“Paragon” combines all of the above into a blending death metal swagger lovingly caressed by a cleanly sung chorus. This, combined with a glorious, Iron maiden-esque gallop will have spirited eyes everywhere envisioning stages of people taking off their hats and placing their hands over their hearts in recognition of their country’s colonizing successes before swinging their manes in the style of the glam rockers of Canucklehead Brighton Rock back in the day when they mistakenly thought they were heavier than they actually were. Cut from the same fabric is “Count” in its collision of In fire‘ The jesters race with the ’80s Sunset Strip and (ho-hum) another killer solo.
It’s around this point in the album’s life that it becomes clear that Origin greatly deleted Omnium Gatheringthe foot of the accelerator pedal for the benefit of a more consistent mid-range presentation. This, for the best, allows the melodies to breathe and everyone, and especially drummer Atte Pesonen, to include accented tracks and shake ‘n’ bake to make up for a hundred notes per minute cut in half. Although, for the worse, this is where the album’s lack of tempo variety actually becomes a noticeable handicap for dynamic potential.
“Fortitude” has a horror soundtrack vibe to the verses and, despite the melodic appearances, it meanders and lacks fluidity in places. A tiny Easter Egg set in its generally linear anti-structure is a briefly referenced riff that will be instantly recognizable to anyone who has ever listened to music of any sort. You’ll know it when you hear it and while you might not be sure exactly where you heard it, you’ve heard it a million times before.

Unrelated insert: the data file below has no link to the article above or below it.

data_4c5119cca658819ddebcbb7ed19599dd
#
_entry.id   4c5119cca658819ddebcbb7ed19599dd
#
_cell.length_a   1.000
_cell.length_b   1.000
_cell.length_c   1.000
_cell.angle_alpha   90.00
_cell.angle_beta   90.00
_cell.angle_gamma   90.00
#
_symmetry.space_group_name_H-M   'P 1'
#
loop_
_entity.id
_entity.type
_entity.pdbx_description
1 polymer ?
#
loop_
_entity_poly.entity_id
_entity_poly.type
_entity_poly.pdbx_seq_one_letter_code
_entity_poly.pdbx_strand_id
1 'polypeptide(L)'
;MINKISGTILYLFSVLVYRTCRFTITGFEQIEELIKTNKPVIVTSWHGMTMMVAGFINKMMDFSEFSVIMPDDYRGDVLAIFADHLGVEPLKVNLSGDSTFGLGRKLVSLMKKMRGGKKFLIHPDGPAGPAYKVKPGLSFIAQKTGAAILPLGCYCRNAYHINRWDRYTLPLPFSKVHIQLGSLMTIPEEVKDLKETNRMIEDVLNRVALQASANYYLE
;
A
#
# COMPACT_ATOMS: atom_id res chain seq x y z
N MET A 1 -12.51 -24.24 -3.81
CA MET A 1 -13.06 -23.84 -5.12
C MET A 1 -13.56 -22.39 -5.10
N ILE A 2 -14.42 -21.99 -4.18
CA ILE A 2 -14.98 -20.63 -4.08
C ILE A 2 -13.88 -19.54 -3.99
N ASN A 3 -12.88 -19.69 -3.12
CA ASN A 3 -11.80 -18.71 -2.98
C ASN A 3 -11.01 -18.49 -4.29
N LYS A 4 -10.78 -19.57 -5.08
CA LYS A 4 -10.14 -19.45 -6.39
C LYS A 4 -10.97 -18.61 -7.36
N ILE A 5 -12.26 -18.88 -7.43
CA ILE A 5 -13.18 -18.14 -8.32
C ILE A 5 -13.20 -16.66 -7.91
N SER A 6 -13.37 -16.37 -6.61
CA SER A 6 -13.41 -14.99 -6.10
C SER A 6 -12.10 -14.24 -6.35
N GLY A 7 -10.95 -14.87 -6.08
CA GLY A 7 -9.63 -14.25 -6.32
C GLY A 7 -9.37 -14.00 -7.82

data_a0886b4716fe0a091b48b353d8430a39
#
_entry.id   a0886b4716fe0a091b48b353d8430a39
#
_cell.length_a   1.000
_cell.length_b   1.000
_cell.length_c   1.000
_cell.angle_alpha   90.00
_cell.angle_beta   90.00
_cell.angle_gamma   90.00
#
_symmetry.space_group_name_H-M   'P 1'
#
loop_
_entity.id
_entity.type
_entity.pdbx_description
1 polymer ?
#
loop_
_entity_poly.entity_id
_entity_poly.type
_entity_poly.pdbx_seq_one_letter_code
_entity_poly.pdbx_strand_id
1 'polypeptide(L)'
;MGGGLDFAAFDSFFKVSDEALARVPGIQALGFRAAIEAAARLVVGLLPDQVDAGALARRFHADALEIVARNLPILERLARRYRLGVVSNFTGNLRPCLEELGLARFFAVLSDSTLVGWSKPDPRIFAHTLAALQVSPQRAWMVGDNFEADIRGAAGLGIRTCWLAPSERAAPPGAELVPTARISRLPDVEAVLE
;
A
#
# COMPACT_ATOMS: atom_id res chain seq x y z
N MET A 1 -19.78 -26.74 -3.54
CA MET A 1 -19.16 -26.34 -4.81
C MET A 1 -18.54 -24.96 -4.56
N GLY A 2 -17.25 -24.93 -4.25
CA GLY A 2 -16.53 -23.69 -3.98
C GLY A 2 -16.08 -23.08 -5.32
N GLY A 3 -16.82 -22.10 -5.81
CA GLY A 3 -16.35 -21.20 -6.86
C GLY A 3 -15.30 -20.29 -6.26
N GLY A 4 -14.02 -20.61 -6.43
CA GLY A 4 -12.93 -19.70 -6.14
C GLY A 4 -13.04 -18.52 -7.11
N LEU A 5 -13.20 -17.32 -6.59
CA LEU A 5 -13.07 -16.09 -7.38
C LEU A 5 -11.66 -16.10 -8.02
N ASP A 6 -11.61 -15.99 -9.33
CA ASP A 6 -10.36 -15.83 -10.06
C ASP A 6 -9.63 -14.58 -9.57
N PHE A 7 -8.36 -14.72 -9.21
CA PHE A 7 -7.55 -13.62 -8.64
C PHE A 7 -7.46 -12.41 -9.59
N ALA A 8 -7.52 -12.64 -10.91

The individual elements that make up “Friction” are well known to anyone who owns more than a few melodic death metal albums. Fortunately, Omnium Gathering attempting to shake things up with quirky drums in the pre-chorus and chorus (I imagine traditional and mainstream songwriters lose their shit to a grand chorus where they chose to throw weird shit) and scarcity contradictory guitar. Solo fucking kills too. “Tempest” has a slightly accelerated midsection in which another exquisitely fluid solo unleashes, “Unity” is more than six minutes of unshakable rhythm that even a low-key piano solo (that fucking kills, ‘natch) does. can save from the “should have been cut in half” junkyard, and “Solemn” ends on a massive melodic note with some of the album’s fastest riffs and double bass. It’s still a song that wouldn’t be out of place in a Finnish ballroom, but it lowers its head at a decent beat with, you guessed it, a killer solo.
In all, Origin drags more than necessary from the hand of Omnium Gatheringthe failure to mix the dynamics of the tempo during its course. Instead, the adventure comes in the form of an expanded exploration of their melodic side, making them both the band’s “least” death metal collection but the most melodically rich. It’s (thankfully) not as spat as a Mutt Lange production, but it’s a lot more euphonious and throws a ton of hooks into the musical tackle box. And solos kill fucking.